Can we trust our beliefs about the first impressions we make? The current article addresses this question by assessing “idiographic” meta-accuracy, or people’s ability to detect how another person views their characteristic pattern of traits, and people’s awareness of their level of meta-accuracy. Results from two samples suggest that people do achieve idiographic meta-accuracy (i.e., they know which traits a new acquaintance perceives as particularly characteristic of them) and that people’s beliefs about the first impression they make are well calibrated (i.e., the people who are relatively more confident in the accuracy of their metaperceptions are in fact more accurate). Implications of idiographic meta-accuracy and the calibration of meta-accuracy are discussed, as are the ways in which future research can improve our understanding of the process of metaperception formation and the interpersonal consequences of meta-accuracy.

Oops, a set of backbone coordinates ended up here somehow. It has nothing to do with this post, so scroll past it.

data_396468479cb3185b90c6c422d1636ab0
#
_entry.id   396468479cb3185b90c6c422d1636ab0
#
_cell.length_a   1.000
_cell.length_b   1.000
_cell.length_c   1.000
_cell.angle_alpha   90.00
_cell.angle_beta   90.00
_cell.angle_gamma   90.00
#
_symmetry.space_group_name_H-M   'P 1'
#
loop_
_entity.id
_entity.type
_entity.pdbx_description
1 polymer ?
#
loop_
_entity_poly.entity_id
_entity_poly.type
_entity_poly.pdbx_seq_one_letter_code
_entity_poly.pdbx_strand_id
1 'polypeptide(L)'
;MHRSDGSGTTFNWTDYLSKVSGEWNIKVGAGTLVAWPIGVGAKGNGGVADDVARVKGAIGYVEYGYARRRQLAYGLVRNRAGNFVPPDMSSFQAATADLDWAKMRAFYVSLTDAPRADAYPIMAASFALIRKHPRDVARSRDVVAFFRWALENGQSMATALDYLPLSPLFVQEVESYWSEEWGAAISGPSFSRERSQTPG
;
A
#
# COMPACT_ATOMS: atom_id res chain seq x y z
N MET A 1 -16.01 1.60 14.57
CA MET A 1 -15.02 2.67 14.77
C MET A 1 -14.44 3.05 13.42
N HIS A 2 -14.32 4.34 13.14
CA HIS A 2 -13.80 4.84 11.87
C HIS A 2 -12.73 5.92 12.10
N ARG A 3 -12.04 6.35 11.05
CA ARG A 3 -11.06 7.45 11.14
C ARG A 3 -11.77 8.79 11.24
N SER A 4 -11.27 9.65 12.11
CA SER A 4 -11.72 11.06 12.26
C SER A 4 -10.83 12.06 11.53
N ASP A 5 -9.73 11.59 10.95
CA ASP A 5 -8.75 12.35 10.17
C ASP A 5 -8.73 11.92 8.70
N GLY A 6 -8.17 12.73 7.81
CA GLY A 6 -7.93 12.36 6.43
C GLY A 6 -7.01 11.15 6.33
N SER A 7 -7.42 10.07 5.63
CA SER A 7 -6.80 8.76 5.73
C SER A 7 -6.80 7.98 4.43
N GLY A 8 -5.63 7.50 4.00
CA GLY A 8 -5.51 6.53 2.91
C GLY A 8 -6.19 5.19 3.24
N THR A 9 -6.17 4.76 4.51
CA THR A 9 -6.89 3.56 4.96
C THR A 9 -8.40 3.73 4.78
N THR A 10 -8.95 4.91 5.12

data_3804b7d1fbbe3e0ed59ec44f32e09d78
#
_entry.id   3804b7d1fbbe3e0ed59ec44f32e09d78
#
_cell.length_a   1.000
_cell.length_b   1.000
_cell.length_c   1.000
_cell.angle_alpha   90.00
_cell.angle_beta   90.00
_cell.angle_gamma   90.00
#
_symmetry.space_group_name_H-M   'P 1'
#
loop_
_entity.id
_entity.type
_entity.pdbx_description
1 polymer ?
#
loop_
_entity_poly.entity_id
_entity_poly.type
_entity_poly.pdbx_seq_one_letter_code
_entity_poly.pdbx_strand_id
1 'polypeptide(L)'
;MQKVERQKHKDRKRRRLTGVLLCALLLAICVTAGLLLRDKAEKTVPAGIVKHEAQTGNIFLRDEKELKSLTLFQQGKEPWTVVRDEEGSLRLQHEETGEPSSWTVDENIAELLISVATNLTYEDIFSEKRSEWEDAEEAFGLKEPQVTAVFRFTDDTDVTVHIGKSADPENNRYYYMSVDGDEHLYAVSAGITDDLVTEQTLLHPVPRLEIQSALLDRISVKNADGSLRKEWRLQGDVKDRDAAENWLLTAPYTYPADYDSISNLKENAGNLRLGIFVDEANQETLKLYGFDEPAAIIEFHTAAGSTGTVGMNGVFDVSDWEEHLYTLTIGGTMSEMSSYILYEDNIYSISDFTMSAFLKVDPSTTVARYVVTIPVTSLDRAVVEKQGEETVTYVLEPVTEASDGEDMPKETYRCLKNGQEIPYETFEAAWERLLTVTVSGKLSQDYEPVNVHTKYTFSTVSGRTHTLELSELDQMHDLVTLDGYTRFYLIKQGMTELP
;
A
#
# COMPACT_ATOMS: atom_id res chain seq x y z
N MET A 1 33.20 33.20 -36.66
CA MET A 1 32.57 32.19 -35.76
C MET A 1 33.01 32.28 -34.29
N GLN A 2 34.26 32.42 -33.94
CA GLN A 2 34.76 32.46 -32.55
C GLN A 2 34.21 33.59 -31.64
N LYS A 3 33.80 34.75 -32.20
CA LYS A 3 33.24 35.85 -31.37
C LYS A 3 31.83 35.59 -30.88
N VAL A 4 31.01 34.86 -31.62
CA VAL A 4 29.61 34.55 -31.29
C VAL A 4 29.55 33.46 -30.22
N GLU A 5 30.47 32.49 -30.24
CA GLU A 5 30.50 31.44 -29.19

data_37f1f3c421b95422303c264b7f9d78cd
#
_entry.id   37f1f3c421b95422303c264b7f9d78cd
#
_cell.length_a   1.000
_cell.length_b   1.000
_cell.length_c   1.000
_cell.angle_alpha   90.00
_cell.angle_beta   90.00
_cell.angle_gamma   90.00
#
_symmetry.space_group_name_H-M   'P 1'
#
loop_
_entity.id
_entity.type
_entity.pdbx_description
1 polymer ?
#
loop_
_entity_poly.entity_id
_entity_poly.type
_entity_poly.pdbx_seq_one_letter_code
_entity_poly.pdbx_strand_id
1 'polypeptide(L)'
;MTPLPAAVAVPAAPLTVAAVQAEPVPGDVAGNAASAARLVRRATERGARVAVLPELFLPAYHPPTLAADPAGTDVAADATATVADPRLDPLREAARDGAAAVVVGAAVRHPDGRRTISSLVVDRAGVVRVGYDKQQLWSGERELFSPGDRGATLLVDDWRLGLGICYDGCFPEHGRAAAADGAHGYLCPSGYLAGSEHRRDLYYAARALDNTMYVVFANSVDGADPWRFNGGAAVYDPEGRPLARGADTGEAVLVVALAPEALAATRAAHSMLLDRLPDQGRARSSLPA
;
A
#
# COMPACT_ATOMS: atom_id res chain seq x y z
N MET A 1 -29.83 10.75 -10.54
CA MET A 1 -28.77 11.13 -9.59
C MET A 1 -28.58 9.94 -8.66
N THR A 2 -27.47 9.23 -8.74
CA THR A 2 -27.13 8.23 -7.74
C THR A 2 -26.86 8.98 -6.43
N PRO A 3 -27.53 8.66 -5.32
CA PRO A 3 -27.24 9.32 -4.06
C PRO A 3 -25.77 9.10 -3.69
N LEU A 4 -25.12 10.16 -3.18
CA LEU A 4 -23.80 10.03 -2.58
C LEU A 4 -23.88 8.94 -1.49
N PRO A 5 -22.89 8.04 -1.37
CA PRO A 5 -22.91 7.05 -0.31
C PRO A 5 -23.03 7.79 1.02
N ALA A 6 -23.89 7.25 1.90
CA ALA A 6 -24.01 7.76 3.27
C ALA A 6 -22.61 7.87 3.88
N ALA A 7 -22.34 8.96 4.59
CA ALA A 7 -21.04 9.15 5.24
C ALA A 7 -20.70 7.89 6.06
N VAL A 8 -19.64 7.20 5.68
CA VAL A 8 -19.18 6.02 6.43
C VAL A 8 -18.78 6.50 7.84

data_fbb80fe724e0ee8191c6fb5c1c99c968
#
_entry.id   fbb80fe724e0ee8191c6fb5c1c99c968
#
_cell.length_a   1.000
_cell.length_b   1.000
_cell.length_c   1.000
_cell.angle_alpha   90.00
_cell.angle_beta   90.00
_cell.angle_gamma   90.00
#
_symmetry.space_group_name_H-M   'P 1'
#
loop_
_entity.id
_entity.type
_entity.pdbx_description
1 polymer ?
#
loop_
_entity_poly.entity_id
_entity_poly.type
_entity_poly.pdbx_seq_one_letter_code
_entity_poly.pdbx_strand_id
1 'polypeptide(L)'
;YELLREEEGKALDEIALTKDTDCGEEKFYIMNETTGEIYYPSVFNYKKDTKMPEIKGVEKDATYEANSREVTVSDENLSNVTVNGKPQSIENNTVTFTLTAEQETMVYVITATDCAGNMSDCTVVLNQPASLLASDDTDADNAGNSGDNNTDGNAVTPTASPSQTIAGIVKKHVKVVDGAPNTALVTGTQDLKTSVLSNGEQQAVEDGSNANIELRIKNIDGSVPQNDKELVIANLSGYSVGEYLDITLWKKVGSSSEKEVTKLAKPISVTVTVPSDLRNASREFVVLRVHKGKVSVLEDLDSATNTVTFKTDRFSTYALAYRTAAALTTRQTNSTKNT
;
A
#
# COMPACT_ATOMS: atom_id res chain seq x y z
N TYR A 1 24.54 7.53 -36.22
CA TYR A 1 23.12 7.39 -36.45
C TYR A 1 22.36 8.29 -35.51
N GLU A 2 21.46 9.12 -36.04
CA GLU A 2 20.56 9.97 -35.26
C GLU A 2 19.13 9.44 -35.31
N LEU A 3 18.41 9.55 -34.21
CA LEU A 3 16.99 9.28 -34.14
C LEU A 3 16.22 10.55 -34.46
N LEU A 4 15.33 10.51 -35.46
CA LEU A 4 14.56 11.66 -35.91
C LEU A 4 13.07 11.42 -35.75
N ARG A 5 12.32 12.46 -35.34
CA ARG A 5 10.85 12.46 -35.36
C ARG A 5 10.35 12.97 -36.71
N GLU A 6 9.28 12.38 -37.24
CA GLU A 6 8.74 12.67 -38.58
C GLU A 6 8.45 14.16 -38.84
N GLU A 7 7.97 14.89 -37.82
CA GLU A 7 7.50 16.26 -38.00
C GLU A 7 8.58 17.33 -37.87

Source: “Do We Know the First Impressions We Make? Evidence for Idiographic Meta-Accuracy and Calibration of First Impressions” from Social Psychological and Personality Science